I am reading this article on Prime Brokerages in the Nov issue of EuroMoney. There is a very interesting point on the liquidity available in the shorting market. We know that many hedge funds are stuck in Lehman Brothers UK arm (LBIE) as LBIE lent out the securities further out, and now it is going to be impossible to figure out who owns those securities. There are many owners of the same security.
We have seen several fund companies (State Street etc) curtailing their stock lending programmes. One is the fear whether they ever get the securities back, due to heightened counterparty risks. Two is a stigma attached with helping the shorts. Regulators also keep changing the rules. People are more careful to locate the stock before it can be shorted.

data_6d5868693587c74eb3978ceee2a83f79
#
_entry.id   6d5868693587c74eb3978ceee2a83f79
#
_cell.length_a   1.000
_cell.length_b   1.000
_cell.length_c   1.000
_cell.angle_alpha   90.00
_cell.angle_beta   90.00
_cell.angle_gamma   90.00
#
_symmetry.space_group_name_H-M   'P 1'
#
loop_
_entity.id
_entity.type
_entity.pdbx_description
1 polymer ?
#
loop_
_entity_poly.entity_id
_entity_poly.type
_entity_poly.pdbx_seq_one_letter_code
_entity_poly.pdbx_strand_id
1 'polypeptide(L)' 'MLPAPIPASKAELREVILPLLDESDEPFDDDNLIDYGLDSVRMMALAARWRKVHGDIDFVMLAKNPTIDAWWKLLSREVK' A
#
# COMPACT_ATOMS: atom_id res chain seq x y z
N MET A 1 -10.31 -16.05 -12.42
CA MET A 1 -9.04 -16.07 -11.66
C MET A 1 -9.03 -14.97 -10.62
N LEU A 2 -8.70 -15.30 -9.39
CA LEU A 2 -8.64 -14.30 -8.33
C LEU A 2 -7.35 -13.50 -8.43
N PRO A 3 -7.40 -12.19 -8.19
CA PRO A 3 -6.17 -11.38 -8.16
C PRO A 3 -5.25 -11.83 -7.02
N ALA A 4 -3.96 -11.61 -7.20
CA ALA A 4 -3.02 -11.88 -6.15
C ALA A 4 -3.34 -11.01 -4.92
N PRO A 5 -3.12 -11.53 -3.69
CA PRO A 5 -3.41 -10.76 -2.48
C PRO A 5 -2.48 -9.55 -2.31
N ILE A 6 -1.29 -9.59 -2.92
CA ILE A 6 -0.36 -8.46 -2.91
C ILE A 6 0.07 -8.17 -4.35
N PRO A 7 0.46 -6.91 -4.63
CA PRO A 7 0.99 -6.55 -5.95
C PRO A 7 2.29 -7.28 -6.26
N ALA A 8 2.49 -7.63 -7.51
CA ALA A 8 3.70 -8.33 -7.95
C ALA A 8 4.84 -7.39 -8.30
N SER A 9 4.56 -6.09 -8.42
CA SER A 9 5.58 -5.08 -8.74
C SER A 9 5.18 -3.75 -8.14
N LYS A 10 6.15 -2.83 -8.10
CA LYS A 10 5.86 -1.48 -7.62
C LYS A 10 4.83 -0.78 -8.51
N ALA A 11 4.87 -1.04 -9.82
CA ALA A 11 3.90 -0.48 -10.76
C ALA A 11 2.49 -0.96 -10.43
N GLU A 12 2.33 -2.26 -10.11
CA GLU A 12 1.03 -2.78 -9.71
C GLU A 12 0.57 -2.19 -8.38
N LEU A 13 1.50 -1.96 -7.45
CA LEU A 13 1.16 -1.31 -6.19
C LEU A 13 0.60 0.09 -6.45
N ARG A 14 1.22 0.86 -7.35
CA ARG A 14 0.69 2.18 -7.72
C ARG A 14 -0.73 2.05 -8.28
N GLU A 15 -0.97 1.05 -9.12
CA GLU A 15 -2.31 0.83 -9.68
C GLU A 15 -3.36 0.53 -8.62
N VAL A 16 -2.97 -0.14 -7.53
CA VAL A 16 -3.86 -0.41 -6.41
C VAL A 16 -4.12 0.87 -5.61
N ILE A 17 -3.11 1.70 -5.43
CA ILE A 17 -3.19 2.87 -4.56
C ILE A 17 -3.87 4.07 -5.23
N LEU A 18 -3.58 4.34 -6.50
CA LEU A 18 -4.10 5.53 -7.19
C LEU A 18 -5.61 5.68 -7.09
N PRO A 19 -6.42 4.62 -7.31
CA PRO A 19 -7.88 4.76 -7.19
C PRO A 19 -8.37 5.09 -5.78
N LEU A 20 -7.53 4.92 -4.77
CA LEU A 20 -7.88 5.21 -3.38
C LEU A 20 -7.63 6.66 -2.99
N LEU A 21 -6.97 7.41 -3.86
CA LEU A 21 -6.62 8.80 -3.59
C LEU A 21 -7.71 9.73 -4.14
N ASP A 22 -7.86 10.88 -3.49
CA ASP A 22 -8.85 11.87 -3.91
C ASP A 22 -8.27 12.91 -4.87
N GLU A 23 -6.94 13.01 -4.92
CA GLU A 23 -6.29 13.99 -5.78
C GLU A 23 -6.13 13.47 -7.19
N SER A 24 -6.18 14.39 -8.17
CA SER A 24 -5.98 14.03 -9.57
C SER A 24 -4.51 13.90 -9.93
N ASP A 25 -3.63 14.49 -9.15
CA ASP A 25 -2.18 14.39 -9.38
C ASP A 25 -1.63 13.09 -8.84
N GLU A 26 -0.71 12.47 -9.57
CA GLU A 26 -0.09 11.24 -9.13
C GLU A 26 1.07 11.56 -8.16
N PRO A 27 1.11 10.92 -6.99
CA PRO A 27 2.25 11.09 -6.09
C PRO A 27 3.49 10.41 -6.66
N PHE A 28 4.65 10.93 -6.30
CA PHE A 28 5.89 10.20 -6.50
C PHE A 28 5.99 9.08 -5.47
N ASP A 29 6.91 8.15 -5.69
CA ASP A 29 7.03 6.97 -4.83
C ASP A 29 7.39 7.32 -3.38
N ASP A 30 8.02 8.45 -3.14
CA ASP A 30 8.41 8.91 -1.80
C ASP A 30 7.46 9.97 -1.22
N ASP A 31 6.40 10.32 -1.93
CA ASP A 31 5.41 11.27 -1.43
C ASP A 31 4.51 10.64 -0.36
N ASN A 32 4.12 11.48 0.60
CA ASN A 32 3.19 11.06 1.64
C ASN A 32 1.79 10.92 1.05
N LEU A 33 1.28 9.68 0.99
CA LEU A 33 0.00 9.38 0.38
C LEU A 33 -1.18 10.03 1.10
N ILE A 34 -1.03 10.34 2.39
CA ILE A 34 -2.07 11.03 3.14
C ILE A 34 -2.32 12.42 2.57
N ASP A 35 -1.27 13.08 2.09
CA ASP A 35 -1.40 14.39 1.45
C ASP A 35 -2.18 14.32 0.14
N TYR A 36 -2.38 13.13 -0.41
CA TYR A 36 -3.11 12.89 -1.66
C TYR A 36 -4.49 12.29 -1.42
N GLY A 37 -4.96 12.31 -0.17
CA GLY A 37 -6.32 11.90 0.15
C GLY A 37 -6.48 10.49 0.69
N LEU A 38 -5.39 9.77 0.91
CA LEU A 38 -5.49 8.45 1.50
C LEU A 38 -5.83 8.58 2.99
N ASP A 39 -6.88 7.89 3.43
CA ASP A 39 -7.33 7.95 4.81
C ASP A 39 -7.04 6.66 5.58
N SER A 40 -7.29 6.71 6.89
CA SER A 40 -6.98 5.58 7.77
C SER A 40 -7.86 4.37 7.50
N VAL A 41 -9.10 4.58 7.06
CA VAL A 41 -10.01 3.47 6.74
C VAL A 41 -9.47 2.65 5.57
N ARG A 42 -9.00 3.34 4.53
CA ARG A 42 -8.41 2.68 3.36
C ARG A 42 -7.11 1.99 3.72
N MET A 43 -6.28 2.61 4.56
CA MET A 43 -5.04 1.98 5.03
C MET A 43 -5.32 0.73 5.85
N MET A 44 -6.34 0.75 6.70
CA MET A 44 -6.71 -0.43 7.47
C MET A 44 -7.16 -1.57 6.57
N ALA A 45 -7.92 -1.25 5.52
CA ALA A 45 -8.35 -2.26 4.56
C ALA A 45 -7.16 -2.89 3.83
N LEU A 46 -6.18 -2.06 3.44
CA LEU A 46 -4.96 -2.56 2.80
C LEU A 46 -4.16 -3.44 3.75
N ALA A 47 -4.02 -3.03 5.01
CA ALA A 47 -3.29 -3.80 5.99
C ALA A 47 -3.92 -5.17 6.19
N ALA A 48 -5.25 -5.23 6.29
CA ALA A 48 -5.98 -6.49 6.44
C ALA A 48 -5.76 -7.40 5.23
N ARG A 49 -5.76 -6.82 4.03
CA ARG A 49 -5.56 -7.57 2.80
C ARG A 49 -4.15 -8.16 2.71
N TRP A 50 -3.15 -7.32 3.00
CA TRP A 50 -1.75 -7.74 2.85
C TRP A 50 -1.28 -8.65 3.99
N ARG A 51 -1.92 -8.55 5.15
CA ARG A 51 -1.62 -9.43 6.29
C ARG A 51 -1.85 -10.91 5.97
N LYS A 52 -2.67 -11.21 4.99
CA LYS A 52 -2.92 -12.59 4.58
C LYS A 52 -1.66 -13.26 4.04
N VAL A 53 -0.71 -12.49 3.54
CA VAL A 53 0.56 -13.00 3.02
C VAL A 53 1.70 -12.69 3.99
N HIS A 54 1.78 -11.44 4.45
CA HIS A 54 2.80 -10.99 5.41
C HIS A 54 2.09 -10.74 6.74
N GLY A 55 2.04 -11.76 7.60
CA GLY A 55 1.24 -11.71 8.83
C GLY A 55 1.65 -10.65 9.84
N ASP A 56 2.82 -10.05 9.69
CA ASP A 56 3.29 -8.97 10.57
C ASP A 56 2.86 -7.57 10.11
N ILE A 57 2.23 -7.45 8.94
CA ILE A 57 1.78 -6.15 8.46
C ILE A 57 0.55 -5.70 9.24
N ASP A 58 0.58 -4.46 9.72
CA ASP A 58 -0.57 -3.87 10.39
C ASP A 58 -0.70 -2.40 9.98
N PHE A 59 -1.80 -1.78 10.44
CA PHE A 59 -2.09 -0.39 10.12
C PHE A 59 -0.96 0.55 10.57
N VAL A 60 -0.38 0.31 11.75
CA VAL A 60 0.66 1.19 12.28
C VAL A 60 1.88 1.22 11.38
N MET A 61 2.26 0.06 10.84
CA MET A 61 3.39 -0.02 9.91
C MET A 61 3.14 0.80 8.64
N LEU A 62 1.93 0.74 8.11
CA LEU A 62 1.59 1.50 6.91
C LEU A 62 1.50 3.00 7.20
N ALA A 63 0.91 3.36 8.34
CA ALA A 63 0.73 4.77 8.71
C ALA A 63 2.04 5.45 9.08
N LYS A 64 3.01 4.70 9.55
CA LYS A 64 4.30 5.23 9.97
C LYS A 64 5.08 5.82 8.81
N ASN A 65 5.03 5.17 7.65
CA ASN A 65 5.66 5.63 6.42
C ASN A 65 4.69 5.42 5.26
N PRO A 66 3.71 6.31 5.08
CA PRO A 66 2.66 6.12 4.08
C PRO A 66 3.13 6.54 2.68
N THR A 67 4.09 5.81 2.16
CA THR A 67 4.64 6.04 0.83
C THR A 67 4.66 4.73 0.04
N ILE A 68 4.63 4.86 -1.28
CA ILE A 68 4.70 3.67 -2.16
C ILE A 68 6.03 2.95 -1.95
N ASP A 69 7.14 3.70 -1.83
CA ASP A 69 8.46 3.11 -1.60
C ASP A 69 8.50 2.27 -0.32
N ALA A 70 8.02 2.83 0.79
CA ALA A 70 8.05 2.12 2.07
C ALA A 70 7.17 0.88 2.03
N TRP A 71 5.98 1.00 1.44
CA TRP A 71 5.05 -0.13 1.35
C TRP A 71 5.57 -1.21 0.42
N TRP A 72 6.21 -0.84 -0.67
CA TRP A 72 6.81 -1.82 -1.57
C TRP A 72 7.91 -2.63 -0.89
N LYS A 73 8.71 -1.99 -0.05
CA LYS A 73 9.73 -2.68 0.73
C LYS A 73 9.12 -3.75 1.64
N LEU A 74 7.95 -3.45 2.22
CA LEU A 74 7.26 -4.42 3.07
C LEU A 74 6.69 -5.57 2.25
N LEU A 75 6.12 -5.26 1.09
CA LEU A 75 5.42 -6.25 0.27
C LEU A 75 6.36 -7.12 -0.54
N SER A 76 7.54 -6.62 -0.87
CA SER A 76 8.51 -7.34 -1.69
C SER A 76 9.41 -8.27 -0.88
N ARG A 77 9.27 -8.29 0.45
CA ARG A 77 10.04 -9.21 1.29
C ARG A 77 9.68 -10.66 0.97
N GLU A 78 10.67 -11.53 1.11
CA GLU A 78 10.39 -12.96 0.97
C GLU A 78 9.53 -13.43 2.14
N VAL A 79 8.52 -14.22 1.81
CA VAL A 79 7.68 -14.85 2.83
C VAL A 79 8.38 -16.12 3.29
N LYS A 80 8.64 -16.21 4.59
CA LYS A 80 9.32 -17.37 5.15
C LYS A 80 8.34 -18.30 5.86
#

If this is a permanent damage because of the counterparty risk issue, does it mean that several hedge fund strategies like long-short equity or convertible arbitrage become very difficult to implement even when markets stabilize? Because if one can't locate the stock as people are unwilling to lend it out, the shorts can't short it. Thats not good for the long-term market structure.